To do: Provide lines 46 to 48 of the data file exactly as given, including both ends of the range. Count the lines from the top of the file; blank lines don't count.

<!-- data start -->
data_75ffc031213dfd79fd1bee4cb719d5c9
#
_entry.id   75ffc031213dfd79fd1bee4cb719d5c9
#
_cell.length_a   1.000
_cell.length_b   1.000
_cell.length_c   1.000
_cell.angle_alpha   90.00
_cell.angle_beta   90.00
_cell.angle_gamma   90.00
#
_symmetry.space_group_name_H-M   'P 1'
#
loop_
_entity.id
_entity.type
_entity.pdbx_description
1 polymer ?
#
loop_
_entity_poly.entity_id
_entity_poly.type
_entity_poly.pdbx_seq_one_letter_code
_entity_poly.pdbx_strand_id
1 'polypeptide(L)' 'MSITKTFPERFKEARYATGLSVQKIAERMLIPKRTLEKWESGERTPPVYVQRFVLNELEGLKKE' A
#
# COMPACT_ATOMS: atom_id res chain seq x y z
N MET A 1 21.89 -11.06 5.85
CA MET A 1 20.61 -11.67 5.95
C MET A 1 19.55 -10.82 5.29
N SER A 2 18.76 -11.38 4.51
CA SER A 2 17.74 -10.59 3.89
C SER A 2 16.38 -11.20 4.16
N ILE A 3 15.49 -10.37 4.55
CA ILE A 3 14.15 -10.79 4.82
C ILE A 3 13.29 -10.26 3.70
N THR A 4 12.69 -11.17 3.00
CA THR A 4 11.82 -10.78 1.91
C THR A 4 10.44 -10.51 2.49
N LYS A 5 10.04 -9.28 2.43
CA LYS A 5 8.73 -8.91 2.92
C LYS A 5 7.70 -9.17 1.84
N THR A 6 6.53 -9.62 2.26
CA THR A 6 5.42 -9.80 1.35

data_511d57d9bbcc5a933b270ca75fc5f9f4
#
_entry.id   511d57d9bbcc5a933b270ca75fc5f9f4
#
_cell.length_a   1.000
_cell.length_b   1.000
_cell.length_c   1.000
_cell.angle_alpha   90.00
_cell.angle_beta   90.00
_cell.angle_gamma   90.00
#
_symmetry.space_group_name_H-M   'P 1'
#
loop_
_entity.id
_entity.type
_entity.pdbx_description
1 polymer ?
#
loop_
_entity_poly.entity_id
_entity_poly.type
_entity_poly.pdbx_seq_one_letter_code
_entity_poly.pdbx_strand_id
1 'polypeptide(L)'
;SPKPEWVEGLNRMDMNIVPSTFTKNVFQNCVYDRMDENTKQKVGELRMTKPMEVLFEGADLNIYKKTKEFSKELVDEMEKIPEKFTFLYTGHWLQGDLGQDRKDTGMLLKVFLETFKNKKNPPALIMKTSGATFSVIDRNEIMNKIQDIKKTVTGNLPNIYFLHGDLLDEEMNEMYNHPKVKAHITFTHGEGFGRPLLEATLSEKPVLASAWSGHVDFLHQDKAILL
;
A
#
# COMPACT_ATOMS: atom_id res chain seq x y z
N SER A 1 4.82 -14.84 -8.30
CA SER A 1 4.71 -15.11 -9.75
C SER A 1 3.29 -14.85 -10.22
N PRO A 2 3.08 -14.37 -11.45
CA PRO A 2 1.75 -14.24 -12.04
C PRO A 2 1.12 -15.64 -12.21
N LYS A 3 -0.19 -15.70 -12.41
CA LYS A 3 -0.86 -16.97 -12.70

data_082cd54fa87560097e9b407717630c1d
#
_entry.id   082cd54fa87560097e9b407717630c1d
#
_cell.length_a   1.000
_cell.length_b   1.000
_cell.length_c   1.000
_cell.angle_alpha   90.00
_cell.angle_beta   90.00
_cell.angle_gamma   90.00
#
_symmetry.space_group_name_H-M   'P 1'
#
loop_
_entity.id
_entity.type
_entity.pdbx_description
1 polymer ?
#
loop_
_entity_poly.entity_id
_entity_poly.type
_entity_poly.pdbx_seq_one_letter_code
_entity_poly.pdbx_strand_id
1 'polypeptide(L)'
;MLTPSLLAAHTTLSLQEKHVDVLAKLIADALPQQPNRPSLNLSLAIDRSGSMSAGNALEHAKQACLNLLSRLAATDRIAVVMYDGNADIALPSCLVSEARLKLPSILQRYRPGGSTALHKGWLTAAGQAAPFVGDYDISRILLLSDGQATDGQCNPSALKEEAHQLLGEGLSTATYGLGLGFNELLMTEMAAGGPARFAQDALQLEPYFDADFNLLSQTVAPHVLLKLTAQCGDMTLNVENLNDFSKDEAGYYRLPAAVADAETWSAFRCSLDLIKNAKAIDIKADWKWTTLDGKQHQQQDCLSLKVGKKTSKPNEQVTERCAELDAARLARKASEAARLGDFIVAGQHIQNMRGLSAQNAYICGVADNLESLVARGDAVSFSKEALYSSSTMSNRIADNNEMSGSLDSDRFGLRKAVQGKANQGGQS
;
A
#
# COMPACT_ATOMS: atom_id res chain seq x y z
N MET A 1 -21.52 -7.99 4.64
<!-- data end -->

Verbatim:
#
_entry.id   511d57d9bbcc5a933b270ca75fc5f9f4
#